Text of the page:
Amoy to Nagasaki Including the Yang Tse Kiang and the Islands Between Formosa and Japan.
26.75 x 39.25 in (67.945 x 99.695 cm)
1 : 1600000
This is a 1926 British Admiralty nautical chart or maritime map of the East China Sea. The map depicts the region from Nanking (Nanjing) and Shanghai, China to Kyushu and from Nagasaki, Japan to Taiwan / Formosa. Highly detailed, myriad depth soundings are indicated throughout, with the highest concentrations along the Chinese and Japanese coastlines, in the Formosa Strait, and encircling the numerous islands between Kyushu and Taiwan. Depth soundings are also present along high-traffic shipping routes, and along the Yangtze River past Nanjing. Innumerable cities, towns, and villages are labeled throughout, including Shanghai, Hangzhou, Nanjing, Nagasaki, and Kagoshima. Extreme detail is paid to the Okinawa Group, the Amami Groupand the Linschoten Islands, three island groups between Kyushu, the southernmost of the Home Islands of Japan, and Taiwan.
Manuscript AnnotationsNumerous manuscript notations are present on this chart and are done in red ink. The creator of these notations traced their addition to the chart in much the same fashion as the Admiralty traced its small corrections, giving the year (manuscript additions were made in 1928, 1929, 1930, 1931, 1932, 1933, and 1934), and location of the change. A highly detailed paste-down, situated near Ningbo, appears to have been printed in the same style as the rest of the chart.
Census and Publication HistoryThis chart was engraved by Edward Weller and published by the British Admiralty in 1926. The first edition of the chart was published by the Admiralty on August 1, 1891, with what appears to be dozens of small and large corrections undertaken for the editions published in the intervening years. Three records for the 1891 edition of this chart appear in the OCLC, but no institutional holdings are cited in any of them. A fourth record for the 1915 edition of this chart appears in the OCLC as well, with one institution cited as holding it in their collection.
The British Admiralty Office (1795 - Present) or the United Kingdom Hydrographic Office refers to the Branch of the English government that is responsible for the command of the British Navy. In 1795 King George III created the United Kingdom Hydrographic Office, known in short as the U.K.H.O., to provide top notch nautical charts to the vast Royal Navy. Prior the founding of the Admiralty the surveying and creation of nautical charts was primarily a commercial venture wherein the cartographer himself, more of than not, actually financed the printing of his own material. The great navigator Cook himself is known to have scrambled for funds to publish his own seminal charts - the most important and advanced of the period. The system of privately funded nautical mapping and publishing left vast portions of the world uncharted and many excellent charts unpublished. King George III, responding significant loss in trade revenue related to shipwrecks and delay due to poor charts, recognized the need for an institutionalized government sponsored cartographic agency - the Admiralty. The first head of the Admiralty, a position known as Hydrographer, was the important cartographer Alexander Dalrymple. Dalrymple started by organizing and cataloging obtainable charts before initiating the laborious process of updating them and filling in the blanks. The first official Admiralty Chart appeared in 1800 and detailed Quiberon Bay in Brittany. By 1808 the position of Hydrographer fell to Captain Thomas Hurd. Hurd advocated the sale of Admiralty charts to the general public and, by the time he retired in 1829, had issued and published some 736 charts. Stewardship of the organization then passed to Rear Admiral Sir Francis Beaufort. It was under Beaufort's administration that the Admiralty truly developed as a "chart making" as opposed to a "chart cataloging" institution. Beaufort held his post from 1829 to 1854. In his 25 years at the Admiralty Beaufort created nearly 1500 new charts and sponsored countless surveying and scientific expeditions - including the 1831 to 1836 voyage of the H.M.S. Beagle. By 1855 the Admiralty's chart catalog listed some 1,981 charts. Learn More...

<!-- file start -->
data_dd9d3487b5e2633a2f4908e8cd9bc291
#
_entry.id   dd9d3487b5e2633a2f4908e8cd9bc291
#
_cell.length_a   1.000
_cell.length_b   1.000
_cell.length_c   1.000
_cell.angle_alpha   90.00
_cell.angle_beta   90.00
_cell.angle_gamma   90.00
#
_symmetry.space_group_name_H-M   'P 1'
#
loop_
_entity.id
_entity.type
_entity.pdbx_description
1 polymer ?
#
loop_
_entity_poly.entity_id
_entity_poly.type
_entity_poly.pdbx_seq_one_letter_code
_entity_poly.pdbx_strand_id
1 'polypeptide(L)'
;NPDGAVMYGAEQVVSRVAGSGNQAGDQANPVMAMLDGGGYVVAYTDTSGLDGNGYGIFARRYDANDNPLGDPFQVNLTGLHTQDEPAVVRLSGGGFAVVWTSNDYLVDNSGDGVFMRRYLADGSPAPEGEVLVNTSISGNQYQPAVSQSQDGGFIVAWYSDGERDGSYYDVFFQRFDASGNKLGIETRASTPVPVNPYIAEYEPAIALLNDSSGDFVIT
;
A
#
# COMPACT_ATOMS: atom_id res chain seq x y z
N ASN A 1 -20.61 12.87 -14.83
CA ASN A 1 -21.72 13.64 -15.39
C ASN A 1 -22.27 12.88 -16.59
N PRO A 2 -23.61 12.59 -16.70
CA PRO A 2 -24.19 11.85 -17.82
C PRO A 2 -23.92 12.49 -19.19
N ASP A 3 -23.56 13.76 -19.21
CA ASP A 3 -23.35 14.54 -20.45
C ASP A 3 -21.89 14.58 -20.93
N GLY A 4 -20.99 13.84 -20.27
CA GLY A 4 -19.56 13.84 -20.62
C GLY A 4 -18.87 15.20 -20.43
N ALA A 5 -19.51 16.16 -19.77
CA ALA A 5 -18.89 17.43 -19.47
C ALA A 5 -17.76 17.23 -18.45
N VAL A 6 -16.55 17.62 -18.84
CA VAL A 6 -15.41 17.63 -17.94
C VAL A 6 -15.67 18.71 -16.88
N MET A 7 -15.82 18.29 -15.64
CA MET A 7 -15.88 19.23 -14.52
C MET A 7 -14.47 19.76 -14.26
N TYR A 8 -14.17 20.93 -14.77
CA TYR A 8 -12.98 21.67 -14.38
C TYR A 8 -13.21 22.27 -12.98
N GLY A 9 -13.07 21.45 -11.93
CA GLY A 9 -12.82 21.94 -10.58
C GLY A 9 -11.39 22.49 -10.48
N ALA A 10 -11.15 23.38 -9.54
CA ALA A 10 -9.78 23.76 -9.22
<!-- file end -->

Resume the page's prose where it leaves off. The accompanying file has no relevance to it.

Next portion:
Edward Weller (July 1, 1819 - 1884) was a cartographer and engraver based in London. Weller was a nephew of another well-known map publisher Sidney Hall (1788 - 1831), who gave him 50 Pounds to pay his apprenticeship fees. He engraved for many prominent mapmakers and was active enough in the community to be recommended for membership to the Royal Geographical Society in 1851 on the recommendation of John Arrowsmith, among others. He eventually inherited the Sidney Hall map business which led him to follow Arrowsmith as the unofficial geographer to the Royal Geographical Society. Weller was among the first map printers in London to embrace lithography. His best known work appears in Cassell's Weekly Dispatch Atlas, published in monthly segments for subscribers of the 'Weekly Dispatch' newspaper. This collection of maps eventually grew to include much of the known world. Published in various editions from 1855 through the early 1880s. Weller died in May of 1884, leaving behind a successful business and an unhappy widow. His son, Francis Sidney Weller (1849 - 1910), followed in his father's footsteps and continued the family map business. The atlas Mackenzie's Comprehensive Gazetteer of England and Wales was published in 1894 and bore F. S. Weller's signature on the maps. Learn More...
Very good. Even overall toning. Light soiling. Blank on verso.
OCLC 39881096 (1915 edition).